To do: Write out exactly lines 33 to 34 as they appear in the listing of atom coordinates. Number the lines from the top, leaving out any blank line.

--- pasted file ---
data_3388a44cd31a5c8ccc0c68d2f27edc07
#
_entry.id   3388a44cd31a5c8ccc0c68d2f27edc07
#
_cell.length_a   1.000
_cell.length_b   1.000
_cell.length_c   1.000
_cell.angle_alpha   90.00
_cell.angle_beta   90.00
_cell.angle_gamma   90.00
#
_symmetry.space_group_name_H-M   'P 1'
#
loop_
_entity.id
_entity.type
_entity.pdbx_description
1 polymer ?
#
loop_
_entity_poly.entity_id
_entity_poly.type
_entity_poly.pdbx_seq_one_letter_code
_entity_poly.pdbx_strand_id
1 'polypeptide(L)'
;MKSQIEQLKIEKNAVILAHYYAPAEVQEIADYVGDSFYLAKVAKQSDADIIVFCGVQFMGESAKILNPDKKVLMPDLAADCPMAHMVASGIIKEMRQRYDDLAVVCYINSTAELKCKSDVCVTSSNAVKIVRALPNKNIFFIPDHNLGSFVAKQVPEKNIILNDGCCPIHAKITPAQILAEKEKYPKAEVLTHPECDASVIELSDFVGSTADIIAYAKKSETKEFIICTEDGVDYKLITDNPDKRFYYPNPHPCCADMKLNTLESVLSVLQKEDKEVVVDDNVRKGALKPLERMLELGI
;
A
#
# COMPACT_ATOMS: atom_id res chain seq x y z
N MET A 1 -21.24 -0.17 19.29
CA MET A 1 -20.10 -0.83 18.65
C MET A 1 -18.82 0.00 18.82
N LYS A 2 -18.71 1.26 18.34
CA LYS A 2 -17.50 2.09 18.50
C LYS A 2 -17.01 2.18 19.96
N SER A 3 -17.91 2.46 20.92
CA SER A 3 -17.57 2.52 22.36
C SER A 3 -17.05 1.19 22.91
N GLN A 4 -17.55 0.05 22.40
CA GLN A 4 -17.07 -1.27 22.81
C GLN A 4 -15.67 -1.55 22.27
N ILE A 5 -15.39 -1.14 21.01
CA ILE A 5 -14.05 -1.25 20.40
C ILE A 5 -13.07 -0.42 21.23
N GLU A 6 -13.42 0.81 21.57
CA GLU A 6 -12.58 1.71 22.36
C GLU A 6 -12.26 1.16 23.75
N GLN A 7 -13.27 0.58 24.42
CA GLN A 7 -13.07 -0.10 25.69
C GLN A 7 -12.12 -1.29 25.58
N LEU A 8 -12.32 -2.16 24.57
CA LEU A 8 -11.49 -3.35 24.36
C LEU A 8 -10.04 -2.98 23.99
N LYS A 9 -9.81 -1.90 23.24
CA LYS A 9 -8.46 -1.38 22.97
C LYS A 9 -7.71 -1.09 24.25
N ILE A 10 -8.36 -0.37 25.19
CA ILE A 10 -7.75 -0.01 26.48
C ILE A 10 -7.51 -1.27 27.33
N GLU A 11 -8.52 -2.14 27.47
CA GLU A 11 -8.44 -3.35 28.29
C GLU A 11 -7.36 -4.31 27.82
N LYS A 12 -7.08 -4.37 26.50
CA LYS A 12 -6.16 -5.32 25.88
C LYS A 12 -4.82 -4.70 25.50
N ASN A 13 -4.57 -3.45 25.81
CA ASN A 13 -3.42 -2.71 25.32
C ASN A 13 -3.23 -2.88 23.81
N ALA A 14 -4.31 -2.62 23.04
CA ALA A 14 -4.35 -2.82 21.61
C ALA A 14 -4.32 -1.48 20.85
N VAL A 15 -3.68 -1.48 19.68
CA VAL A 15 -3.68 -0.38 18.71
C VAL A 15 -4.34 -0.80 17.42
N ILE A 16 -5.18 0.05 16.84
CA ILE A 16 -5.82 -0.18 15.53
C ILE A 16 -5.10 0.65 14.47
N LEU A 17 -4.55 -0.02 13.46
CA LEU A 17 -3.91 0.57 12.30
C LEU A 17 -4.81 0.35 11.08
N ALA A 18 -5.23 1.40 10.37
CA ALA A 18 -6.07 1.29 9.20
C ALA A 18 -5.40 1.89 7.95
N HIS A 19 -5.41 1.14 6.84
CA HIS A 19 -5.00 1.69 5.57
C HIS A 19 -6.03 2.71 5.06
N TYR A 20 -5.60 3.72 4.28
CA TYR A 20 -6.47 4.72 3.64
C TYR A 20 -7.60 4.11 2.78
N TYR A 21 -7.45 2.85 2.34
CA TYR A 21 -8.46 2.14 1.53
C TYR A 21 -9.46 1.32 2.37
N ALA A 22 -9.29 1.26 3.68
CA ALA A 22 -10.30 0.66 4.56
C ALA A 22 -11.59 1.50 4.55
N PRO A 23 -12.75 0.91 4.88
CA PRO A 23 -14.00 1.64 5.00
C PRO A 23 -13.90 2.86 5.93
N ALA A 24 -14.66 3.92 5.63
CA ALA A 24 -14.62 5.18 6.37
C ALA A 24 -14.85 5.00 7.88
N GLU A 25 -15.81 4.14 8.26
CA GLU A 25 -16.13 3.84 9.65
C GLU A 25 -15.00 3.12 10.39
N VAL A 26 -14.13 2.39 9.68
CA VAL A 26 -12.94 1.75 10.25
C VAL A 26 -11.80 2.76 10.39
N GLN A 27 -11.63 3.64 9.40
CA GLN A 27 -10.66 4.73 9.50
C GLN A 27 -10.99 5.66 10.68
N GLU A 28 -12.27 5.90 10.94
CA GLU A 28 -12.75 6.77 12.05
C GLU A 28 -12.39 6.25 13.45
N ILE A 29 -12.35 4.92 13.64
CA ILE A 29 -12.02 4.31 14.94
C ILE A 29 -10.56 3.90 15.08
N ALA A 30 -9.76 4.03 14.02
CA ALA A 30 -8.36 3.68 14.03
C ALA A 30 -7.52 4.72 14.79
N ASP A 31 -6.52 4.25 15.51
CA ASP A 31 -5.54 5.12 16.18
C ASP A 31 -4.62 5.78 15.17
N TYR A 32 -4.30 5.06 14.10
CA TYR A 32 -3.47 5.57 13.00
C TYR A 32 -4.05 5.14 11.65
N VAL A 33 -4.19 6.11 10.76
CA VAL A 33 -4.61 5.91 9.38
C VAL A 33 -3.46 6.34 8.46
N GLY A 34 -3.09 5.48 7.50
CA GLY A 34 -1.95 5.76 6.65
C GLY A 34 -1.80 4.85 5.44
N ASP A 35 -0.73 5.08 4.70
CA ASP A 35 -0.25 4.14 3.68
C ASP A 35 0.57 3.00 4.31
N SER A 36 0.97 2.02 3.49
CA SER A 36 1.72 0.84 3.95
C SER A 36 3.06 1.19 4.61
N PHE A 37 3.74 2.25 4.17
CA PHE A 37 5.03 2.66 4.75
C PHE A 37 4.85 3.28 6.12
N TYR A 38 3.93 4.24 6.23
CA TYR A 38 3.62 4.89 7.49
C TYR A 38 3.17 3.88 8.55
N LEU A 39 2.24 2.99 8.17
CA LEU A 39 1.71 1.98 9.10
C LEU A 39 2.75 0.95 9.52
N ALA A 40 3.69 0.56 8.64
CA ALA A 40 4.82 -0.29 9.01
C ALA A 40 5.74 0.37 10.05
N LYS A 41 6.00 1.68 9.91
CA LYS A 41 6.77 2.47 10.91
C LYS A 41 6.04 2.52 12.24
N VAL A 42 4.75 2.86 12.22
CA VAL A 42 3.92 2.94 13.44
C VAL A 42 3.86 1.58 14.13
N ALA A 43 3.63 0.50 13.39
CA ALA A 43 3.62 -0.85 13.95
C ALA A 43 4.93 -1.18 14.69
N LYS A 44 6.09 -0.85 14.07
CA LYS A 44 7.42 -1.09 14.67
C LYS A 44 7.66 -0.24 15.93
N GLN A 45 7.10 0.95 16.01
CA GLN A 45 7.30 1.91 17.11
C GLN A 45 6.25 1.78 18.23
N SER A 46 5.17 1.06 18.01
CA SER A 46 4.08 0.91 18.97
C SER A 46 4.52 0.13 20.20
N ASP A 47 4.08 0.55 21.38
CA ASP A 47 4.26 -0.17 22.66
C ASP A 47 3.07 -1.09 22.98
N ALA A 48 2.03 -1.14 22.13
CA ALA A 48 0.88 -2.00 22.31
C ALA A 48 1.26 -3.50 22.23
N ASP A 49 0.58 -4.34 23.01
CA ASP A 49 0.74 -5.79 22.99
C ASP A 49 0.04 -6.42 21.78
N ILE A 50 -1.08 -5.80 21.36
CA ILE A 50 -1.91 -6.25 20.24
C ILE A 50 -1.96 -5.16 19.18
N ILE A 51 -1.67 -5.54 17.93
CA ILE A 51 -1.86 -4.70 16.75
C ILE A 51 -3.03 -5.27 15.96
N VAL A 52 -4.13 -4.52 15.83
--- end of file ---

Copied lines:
C MET A 1 -18.82 0.00 18.82
N LYS A 2 -18.71 1.26 18.34